Detailed Reconstruction of Titan Sub Disaster Gains Millions of Views in Short Time


An animated video detailing what happened to the OceanGate Titan submersible that imploded on June 18, killing all five passengers, has gone viral on YouTube.

In a little under two weeks, the six-minute-plus video already has more than 10 million views.

The YouTube channel AiTelly, which specializes in 3D engineering animations, according to Newsweek, used the animation to show how the tragedy occurred.

“The implosion was caused due to very high hydrostatic pressure of the surrounding water, which happened within a fraction of a millisecond,” AiTelly said.

Instead of being made with traditional materials such as steel, aluminum and titanium, the submersible used an “experimental design” constructed mostly of carbon fibers.

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While these fibers are lighter than other materials, AiTelly said, “The properties of carbon fibers for deep-sea applications are, however, not that well understood.”

The channel stated the fibers “can crack and break suddenly.”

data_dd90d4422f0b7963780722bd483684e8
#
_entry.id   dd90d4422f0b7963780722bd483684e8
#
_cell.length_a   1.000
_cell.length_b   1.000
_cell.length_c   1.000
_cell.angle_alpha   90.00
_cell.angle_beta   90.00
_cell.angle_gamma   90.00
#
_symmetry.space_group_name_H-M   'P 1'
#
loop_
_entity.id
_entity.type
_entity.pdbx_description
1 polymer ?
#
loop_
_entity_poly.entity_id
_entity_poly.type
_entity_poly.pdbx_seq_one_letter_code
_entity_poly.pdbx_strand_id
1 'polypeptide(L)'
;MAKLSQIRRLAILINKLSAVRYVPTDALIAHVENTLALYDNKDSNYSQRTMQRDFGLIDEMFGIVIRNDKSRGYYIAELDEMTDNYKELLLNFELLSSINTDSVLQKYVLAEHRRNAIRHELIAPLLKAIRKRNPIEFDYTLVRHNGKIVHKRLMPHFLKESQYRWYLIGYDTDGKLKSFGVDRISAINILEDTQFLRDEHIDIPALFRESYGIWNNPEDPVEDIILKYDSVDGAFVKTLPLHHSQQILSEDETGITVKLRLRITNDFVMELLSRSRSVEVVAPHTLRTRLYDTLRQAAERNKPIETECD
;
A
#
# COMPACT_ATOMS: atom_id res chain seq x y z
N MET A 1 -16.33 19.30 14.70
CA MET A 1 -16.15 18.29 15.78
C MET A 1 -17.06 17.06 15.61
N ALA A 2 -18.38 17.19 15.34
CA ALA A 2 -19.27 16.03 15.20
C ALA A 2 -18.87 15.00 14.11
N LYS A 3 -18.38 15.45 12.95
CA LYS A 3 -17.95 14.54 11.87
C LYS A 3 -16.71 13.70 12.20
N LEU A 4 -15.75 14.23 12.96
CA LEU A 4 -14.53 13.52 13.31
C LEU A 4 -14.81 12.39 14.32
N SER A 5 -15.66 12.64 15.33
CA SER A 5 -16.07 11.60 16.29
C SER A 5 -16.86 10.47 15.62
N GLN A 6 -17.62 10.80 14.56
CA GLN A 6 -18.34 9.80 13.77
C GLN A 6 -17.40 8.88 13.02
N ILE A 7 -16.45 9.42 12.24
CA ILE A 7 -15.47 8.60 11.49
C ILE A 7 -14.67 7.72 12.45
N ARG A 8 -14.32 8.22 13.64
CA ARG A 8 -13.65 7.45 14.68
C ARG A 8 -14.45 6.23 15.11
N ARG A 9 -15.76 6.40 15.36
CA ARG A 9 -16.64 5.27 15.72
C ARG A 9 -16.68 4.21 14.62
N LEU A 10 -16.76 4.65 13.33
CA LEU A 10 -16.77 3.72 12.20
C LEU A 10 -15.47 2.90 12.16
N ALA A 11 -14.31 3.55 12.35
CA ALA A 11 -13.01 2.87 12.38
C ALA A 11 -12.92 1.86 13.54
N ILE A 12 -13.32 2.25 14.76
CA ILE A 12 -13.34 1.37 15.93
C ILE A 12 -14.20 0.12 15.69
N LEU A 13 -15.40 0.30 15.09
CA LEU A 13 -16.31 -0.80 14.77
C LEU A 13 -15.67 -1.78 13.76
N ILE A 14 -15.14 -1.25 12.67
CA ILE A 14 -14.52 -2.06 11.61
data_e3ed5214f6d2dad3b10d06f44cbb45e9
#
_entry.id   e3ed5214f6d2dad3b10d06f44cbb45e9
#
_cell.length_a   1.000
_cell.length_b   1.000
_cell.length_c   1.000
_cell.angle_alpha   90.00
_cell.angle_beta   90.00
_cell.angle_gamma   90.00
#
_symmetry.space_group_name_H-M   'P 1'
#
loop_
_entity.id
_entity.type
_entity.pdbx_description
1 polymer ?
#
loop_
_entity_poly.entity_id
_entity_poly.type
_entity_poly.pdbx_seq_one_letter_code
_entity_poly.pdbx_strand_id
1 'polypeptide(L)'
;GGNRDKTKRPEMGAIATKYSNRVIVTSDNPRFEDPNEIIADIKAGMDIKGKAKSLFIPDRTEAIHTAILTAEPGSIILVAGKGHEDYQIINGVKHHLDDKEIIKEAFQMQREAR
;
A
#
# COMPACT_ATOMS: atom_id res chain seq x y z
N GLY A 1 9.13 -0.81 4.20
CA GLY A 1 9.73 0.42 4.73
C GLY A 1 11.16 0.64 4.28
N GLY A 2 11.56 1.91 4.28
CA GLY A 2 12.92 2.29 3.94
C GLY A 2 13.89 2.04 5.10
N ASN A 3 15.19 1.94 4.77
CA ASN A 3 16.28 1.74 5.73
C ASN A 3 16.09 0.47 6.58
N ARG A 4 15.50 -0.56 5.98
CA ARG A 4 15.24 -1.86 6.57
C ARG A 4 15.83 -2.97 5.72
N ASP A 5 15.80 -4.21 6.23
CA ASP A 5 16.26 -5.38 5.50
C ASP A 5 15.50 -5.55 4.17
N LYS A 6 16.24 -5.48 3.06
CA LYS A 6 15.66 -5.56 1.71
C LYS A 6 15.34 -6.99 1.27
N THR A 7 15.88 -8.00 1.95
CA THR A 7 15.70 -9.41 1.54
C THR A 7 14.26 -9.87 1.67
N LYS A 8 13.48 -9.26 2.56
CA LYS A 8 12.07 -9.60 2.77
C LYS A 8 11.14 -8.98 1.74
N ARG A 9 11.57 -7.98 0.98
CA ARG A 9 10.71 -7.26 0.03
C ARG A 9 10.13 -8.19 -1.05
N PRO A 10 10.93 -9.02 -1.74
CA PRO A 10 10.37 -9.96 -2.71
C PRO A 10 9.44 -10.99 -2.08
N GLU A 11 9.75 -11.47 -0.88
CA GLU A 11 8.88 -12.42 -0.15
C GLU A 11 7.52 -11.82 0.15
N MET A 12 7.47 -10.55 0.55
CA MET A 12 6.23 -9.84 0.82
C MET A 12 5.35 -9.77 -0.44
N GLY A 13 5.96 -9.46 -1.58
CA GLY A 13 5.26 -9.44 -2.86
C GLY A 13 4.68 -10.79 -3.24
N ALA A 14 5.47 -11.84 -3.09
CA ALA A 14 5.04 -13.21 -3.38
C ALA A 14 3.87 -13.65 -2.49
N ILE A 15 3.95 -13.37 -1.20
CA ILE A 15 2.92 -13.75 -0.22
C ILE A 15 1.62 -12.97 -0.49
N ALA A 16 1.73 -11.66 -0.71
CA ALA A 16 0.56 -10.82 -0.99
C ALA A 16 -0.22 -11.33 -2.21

You can check out the full video below:

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OceanGate CEO Stockton Rush gave a 2021 interview in which he commented on the materials used for the submersible.

“The carbon fiber and titanium, there’s a rule you don’t do that — well, I did,” he said.

“I’ve broken some rules to make this; I think I’ve broken them with logic and good engineering behind me.”

Josh Gates, host of the Discovery Channel program “Expedition Unknown,” expressed his concerns with the quality of the submersible.

“There’s more to the history and design of Titan that has not been made public — much of it concerning,” he wrote just days after the sub went missing.

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The submersible wreckage was 1,600 feet from the Titanic and broke into five parts after the implosion, according to AiTelly.

The five people aboard the Titan lost their lives on the voyage to see the Titanic wreckage, located in the North Atlantic Ocean.

The implosion happened less than two hours into the Titan’s journey, at a depth of about 5,500 feet.

Those on the submersible were Rush, Hamish Harding, Paul-Henri Nargeolet, Shahzada Dawood and his 19-year-old son Suleman.

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